Why it matters: In addition to being a strategic U.S. ally, Iraq imports about $12 billion in oil and $6 billion in goods from Iran, including food and agricultural products crucial to its political stability. The U.S. has said it will offer limited exemptions only for human rights and national security reasons, having previously rejected a joint European request for exemptions in July.
In Europe, fears loom that the U.S. is seeking regime collapse in Iran
European analysts and diplomats alike are increasingly concerned that the Trump administration might be pursuing a policy of destabilizing Iran. The administration's abrogation of the Iran nuclear deal, new economic sanctions and explicit encouragement of continued protests in Iran have contributed to the ongoing unrest there, which has begun to seem a goal in itself.
The big picture: The combination of Secretary of State Pompeo’s demands and the massive sanctions have left Iran with no ability to negotiate. And since Trump likely isn't seeking military confrontation with Iran (despite his bombastic rhetoric) or Iraq-style regime change, many in Europe are worried that Washington’s policy might be geared toward a third scenario: regime collapse.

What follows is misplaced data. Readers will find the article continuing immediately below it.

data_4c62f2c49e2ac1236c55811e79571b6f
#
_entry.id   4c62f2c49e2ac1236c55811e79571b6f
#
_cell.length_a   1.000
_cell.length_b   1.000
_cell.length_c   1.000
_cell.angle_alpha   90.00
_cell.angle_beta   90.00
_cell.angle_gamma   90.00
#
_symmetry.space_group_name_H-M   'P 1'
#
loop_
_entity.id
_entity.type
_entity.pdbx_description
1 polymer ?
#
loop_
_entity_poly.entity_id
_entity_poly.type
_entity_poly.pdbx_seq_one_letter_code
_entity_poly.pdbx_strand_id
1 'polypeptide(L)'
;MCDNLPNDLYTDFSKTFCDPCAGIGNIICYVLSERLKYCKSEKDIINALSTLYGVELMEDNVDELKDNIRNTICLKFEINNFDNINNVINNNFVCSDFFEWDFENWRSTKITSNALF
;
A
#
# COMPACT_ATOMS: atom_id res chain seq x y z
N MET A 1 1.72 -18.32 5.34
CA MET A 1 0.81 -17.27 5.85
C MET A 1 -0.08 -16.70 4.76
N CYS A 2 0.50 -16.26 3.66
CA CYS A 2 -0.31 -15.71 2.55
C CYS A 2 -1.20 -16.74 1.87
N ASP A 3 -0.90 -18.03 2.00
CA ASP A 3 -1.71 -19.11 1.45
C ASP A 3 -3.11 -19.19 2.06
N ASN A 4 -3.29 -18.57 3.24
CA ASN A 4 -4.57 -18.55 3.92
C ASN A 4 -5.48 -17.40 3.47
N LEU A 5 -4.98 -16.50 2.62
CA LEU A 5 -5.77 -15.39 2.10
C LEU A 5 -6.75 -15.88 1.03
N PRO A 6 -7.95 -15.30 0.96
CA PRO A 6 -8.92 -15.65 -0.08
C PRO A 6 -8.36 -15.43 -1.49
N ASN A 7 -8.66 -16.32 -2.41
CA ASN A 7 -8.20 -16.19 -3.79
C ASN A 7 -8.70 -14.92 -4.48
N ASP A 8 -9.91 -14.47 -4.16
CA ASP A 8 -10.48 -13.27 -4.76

Several factors may be driving the Trump administration in this direction. On the one hand, U.S. regional allies — Israel, Saudi Arabia and the UAE — have consistently pushed the U.S. to recommit its military resources to the region in order to curb Iran’s regional rise. On the other, Trump seems intent on avoiding the costs that would attend a major war or the nation-building efforts entailed in regime change.
To its proponents in the administration, chiefly John Bolton, regime collapse would achieve the same end result as war or regime change, but without the costs: Rather than bear responsibility for "the day after" in Iran, the U.S. could simply let the country deteriorate. In turn, the collapse would preclude Iran from projecting power in the region, shifting the balance in favor of Israel, Saudi Arabia and the UAE.
Of course, instability in Iran would likely result in displaced people across the region, but this is of little concern to the Trump administration. Nor would it appear to be much of a concern to Israel, Saudi Arabia or the UAE, which seem to believe that they would be largely insulated from refugee flows from Iran, much as they have been from those from Syria.
The bottom line: For Europe, however, and for the rest of the Middle East, Iranian instability would be a major security threat. As long as Trump's Iran policy continues along this trajectory, Europeans will continue sounding the alarm.
Trita Parsi is the founder of the National Iranian American Council and the author of "Losing an Enemy: Obama, Iran and the Triumph of Diplomacy."